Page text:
HELEN PAFUMI: I only briefly considered going into anything else. I discovered the stage early and because it was always a part of my life, it would have been more surprising if I had chosen something other than theatre. I briefly thought about politics, and painting. Both are still part of my life, but I am glad I chose to follow my current path.
JL: How long have you served as Artistic Director at your company? What drew you to the position? What keeps you there?
HP: I co-founded The Hub Theatre with two other amazing individuals – Marey Oakes and Maggie Ulmer – back in 2008. I have served as AD since our inception. Of the three of us, I was the natural producer. Maggie has a theatrical education background and Marey came from the administrative side of non-profits. We were a great trio. As the company changed, so did our lives. Marey serves on the Board and Maggie is in our company of artists. They are still my great sounding boards.
I started The Hub in Fairfax because I felt that proximity to the city should not be the main factor in whether or not a community had high level, professional theatre. I am excited that Fairfax is growing in that realm with other professional organizations cropping up. I am driven to keep going by the fact that we are providing a new level of artistic service to this community. As urban sprawl continues, so does my belief that the future of theatre needs to lie in not just our urban centers, but in our outlying communities as well. I am very passionate about helping to define what that is, and will be. There are amazing artists and audiences in Fairfax County. Being in service to my community keeps me from ever thinking to narrowly about the plays I produce or the theatre in general.
JL: What is the most valuable lesson you learned during your tenure? Also, what skills and traits do you feel a successful artistic director should have to support the health and growth of an organization?
HP: The most valuable lesson I have learned is that the best idea in the room is what should be used. I have always known this logically, but it is a difficult practice to actuate. Respect cannot be sacrificed for it. The best collaborative artistic teams, board members, and staff all know this. They are able to lead with clarity and command respect, while still leaving room for the best idea from any corner.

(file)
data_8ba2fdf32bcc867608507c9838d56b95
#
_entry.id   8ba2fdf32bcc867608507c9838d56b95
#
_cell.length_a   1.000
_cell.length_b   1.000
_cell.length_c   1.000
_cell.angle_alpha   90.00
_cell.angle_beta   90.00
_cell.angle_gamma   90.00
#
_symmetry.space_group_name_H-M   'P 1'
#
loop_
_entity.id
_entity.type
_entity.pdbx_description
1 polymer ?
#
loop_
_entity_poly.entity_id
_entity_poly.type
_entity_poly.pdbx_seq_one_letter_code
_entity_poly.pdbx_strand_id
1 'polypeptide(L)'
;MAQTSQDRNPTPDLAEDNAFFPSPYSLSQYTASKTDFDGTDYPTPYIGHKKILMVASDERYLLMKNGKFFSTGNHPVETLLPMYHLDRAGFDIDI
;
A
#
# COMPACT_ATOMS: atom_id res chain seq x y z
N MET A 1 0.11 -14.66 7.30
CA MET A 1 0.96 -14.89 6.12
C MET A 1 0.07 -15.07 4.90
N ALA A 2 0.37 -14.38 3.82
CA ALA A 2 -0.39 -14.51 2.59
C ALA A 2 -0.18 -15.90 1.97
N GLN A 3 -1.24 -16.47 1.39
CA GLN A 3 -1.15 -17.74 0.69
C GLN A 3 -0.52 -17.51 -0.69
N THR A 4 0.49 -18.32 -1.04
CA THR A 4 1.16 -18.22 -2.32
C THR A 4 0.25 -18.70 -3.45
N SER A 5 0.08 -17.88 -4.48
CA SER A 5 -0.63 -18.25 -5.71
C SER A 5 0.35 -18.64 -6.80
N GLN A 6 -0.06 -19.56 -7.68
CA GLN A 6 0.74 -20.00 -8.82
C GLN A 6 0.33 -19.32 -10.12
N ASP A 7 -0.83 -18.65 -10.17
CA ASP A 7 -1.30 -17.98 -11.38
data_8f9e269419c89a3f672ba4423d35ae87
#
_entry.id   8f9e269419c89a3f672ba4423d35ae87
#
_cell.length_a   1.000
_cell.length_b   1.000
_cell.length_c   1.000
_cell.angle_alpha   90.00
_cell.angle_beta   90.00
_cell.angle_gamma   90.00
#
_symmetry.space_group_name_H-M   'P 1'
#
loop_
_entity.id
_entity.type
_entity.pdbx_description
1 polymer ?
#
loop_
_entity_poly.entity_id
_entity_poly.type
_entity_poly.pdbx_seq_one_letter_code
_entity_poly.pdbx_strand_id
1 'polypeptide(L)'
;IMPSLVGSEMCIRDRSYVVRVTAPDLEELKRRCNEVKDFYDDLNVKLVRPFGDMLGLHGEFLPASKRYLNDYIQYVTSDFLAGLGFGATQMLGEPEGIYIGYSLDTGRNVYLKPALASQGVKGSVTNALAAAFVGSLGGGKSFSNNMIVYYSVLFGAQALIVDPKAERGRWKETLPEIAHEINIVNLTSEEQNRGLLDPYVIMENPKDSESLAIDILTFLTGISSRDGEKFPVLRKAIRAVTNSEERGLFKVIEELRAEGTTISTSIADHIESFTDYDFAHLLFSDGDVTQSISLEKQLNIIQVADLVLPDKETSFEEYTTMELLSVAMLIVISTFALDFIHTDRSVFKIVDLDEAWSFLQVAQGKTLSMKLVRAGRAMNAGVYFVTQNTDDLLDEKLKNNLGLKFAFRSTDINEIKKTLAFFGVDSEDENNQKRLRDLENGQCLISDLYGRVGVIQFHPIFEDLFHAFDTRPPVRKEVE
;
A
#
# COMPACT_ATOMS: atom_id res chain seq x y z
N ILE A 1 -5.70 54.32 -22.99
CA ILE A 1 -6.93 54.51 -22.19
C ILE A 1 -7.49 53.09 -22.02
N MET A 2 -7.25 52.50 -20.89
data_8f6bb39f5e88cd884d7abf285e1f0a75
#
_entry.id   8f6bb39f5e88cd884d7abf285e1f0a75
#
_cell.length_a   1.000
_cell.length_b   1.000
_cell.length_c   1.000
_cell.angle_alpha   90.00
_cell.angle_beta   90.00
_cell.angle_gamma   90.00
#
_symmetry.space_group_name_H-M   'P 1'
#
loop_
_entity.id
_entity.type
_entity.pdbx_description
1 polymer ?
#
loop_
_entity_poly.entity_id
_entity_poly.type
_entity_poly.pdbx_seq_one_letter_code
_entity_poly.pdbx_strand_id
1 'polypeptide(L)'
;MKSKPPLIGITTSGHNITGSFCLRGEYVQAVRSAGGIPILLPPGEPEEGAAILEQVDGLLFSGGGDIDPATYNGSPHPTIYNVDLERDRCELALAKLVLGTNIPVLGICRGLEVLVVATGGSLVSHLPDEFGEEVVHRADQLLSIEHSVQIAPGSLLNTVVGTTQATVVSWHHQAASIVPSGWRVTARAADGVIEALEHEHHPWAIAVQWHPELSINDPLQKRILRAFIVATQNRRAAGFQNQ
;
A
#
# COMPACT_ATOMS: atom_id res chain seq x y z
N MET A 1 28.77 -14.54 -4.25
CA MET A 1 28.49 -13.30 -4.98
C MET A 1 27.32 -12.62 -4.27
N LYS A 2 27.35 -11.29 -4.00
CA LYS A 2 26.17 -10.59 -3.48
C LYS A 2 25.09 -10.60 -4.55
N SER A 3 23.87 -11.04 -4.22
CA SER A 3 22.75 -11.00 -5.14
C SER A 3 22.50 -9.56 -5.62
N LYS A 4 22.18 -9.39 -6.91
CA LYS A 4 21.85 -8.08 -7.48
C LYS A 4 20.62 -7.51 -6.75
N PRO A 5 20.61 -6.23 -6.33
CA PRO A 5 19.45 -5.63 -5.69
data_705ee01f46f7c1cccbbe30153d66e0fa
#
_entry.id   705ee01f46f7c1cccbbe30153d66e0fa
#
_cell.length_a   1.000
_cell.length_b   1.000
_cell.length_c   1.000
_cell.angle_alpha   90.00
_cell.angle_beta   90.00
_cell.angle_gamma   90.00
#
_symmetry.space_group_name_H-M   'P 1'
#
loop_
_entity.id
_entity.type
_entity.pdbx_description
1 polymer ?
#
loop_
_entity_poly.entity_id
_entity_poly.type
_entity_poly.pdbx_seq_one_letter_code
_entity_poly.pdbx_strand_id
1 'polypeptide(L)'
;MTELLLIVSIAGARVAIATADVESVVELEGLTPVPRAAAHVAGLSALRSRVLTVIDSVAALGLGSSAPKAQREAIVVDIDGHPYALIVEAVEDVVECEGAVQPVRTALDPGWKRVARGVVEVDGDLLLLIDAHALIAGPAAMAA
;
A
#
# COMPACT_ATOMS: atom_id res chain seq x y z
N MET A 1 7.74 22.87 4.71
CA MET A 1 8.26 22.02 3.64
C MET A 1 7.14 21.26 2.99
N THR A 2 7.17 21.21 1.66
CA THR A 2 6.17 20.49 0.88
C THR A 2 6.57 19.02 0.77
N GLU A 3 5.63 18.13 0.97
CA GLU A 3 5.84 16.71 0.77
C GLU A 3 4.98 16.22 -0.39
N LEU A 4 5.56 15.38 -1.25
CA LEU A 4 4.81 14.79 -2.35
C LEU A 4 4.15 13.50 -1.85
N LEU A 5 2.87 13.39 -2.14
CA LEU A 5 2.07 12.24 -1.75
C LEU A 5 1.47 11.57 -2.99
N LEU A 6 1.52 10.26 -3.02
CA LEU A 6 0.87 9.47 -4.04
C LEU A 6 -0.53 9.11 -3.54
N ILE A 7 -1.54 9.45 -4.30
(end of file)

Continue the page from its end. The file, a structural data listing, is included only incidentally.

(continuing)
As for traits – I respect anyone coming through our doors, from those we work with to those who buy a ticket. I believe in a high level of collaboration, organization as well as artistry, an eye for great talent regardless of resume, a strong understanding of budgeting, strength of vision, adaptability, strategic thinking, and a passion for the mission of the company. That’s a run on sentence, and there are still more to go.
JL What excites you most about being an Artistic Director? What is your greatest challenge?
HP: I am most excited about sharing great work. When you get a stellar artistic team together with the right cast, working on the right play… the effect is what makes theatre magical. Buoying great artists and creating artistic collaborations is very rewarding. But the best moment is sitting at the back of the house, watching the audience take in everything we have collectively created.